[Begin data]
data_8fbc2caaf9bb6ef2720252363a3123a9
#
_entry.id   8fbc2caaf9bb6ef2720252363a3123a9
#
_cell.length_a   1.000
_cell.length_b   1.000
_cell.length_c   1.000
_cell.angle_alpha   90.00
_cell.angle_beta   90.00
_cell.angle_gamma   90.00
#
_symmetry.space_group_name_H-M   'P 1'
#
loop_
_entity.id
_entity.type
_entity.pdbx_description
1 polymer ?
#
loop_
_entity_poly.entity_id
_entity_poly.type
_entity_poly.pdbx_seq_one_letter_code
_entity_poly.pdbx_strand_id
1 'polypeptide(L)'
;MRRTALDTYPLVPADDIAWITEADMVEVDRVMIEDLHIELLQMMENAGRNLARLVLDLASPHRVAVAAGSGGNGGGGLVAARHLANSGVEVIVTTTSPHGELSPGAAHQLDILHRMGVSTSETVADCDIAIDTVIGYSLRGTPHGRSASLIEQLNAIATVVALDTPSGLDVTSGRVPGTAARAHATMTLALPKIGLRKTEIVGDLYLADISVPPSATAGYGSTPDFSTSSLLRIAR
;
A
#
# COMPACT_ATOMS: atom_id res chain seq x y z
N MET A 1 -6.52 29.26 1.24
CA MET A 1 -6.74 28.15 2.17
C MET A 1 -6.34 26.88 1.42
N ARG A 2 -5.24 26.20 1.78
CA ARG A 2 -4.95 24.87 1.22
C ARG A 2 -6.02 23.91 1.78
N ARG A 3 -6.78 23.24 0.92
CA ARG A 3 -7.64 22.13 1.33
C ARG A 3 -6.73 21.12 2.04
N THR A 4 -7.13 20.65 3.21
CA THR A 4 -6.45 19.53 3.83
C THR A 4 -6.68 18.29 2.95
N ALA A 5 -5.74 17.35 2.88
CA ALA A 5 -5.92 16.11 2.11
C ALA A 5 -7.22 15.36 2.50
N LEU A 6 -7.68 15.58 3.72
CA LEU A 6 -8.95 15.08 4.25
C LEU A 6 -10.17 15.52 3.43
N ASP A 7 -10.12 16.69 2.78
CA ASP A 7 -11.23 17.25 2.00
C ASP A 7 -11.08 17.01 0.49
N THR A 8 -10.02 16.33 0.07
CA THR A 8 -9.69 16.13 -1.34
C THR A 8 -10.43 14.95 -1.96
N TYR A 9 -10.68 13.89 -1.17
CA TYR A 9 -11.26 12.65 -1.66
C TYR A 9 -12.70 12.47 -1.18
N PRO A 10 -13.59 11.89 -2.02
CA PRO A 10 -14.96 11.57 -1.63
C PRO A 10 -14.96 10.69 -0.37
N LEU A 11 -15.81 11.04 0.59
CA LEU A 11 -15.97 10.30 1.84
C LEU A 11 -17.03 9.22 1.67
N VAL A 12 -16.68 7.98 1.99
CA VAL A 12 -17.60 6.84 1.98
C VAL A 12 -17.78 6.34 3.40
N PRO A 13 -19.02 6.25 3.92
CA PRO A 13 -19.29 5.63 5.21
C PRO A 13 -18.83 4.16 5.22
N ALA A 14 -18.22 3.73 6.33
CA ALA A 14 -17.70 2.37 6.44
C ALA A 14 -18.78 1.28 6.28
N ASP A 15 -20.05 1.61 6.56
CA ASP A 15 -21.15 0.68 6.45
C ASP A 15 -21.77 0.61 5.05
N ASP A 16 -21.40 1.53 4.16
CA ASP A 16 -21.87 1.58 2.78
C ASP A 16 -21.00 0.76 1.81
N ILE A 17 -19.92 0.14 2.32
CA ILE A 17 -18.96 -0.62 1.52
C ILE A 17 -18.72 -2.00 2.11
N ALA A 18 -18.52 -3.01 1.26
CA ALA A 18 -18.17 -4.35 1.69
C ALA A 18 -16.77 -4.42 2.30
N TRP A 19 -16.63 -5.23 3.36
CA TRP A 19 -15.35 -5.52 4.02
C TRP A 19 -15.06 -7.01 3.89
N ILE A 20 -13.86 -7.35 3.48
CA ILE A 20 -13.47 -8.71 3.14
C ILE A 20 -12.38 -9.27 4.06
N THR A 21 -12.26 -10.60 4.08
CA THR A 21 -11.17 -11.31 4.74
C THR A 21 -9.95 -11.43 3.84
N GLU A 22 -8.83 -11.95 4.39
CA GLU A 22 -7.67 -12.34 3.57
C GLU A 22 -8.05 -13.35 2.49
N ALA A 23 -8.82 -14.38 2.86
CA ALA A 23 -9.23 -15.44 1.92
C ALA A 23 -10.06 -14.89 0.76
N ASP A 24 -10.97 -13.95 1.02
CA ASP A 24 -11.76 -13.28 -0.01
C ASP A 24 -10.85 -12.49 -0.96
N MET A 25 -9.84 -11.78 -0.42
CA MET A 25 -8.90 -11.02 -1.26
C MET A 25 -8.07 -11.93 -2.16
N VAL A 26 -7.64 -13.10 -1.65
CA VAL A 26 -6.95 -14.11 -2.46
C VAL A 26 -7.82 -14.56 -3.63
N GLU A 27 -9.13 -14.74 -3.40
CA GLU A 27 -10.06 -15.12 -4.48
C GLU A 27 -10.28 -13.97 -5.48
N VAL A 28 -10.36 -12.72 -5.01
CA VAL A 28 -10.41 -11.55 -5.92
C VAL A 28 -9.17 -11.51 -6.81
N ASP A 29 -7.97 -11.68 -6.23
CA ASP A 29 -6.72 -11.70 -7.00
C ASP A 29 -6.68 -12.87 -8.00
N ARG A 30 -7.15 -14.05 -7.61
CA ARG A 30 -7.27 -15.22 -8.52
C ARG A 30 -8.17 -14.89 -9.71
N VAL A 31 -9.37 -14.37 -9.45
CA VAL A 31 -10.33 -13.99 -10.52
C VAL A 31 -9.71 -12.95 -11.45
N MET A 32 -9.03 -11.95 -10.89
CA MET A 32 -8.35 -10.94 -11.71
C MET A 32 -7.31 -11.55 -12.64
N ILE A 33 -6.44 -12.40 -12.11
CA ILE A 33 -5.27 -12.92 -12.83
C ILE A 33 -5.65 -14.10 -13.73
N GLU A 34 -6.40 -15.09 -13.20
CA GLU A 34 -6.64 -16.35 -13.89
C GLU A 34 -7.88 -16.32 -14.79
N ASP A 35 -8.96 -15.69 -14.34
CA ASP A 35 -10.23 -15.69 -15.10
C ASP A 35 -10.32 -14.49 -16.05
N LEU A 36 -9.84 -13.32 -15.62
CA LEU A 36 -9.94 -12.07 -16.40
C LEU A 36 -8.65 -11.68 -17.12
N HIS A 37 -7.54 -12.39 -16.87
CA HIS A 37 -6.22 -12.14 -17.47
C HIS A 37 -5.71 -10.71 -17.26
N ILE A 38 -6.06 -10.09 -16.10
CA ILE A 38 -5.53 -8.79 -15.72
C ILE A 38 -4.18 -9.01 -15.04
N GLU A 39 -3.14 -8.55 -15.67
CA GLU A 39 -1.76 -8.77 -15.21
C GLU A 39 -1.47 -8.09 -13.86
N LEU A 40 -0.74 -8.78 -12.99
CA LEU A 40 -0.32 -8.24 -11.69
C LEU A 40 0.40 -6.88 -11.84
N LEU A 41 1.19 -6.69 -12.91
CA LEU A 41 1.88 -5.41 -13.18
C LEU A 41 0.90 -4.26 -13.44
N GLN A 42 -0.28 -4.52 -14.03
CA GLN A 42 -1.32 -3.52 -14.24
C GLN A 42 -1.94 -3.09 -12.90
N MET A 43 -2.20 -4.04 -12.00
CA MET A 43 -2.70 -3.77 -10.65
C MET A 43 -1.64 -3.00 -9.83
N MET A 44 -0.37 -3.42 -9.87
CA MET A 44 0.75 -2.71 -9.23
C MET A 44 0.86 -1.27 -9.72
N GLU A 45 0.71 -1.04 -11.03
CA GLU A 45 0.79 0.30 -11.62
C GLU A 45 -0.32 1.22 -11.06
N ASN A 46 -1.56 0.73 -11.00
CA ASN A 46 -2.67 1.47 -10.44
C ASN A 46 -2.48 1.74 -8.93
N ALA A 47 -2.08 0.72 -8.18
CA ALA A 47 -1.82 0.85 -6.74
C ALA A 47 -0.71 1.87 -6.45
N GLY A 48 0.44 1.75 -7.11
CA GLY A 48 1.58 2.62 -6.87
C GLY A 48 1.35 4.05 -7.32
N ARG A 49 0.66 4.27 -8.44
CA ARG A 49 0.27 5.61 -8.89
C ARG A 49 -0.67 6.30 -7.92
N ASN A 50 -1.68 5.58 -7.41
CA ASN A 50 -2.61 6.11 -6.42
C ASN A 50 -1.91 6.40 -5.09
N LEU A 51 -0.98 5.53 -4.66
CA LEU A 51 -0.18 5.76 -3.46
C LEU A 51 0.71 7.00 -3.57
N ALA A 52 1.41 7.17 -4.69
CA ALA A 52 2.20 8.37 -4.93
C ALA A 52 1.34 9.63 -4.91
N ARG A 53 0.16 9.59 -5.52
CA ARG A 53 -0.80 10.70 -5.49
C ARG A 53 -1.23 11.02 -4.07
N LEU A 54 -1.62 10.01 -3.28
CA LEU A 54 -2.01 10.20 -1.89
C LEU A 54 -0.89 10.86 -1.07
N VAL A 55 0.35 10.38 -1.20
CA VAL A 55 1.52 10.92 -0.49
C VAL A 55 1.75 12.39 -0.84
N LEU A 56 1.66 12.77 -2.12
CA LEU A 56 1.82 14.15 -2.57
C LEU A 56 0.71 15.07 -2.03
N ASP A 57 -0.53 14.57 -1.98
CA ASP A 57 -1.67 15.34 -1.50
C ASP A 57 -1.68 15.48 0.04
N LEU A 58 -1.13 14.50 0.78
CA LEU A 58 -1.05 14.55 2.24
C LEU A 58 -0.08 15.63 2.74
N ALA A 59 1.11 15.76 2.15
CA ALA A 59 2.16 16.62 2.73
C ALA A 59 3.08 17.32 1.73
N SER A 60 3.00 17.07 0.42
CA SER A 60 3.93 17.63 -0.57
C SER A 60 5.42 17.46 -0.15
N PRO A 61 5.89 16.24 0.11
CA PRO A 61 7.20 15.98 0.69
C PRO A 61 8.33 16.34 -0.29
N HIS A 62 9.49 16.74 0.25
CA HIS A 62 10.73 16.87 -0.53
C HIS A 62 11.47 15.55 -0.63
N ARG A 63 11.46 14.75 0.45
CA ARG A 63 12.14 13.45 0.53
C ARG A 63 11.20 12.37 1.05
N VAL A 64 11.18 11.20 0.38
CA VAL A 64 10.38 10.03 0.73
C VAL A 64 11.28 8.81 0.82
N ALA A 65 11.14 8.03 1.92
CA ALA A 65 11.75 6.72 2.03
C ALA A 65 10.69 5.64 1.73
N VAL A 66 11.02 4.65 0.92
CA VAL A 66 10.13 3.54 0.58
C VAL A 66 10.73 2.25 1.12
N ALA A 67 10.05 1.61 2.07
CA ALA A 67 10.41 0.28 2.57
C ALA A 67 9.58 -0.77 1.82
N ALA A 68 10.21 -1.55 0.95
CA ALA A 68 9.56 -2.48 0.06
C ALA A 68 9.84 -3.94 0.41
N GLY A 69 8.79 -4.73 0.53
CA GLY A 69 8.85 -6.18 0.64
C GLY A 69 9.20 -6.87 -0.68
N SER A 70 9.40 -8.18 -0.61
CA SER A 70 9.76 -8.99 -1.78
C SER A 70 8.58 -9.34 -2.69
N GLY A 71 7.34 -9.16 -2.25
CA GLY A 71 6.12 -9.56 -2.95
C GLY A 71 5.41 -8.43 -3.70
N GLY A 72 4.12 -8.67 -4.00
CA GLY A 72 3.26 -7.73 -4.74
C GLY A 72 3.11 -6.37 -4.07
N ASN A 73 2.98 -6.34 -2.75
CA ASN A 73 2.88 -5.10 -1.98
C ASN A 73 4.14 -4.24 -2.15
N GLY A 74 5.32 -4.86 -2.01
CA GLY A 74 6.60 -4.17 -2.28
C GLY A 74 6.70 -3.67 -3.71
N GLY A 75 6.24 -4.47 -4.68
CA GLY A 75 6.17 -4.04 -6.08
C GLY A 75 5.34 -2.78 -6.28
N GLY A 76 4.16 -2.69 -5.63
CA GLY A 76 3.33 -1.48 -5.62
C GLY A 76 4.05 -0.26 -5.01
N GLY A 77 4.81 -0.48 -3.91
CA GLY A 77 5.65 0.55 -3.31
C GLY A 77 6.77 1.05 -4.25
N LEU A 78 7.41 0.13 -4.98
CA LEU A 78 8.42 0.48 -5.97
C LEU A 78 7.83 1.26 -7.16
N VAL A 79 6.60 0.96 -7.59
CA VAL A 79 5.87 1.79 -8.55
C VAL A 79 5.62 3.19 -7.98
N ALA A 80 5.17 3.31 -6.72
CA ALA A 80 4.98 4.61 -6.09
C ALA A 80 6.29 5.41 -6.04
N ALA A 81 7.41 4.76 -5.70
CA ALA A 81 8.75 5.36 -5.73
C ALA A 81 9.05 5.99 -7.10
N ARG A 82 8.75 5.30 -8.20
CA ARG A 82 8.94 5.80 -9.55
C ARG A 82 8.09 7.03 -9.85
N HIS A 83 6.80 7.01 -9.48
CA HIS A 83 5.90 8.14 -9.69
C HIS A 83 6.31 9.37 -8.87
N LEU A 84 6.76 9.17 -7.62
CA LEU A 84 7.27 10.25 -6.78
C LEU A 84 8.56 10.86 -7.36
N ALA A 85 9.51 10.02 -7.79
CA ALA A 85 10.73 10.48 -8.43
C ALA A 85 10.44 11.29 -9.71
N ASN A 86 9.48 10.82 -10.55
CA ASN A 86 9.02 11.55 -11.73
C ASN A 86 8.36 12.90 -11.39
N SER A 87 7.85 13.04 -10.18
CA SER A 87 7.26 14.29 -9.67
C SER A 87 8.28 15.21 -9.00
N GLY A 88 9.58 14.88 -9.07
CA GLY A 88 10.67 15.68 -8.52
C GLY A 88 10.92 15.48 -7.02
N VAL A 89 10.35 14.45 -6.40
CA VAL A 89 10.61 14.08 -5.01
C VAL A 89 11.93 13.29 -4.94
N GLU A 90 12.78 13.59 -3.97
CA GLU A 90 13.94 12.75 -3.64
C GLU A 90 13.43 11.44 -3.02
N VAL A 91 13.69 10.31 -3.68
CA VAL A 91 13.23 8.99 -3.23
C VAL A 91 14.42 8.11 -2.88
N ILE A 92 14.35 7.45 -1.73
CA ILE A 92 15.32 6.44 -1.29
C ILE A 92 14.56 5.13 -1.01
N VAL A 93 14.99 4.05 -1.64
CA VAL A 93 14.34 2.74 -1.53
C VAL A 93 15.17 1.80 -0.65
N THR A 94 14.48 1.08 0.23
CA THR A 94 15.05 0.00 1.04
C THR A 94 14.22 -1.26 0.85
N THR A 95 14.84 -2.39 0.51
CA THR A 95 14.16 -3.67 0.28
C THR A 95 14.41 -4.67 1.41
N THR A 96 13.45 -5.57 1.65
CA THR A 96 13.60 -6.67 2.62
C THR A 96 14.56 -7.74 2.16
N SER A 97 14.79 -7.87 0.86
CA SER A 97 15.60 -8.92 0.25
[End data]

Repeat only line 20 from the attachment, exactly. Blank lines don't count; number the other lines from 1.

loop_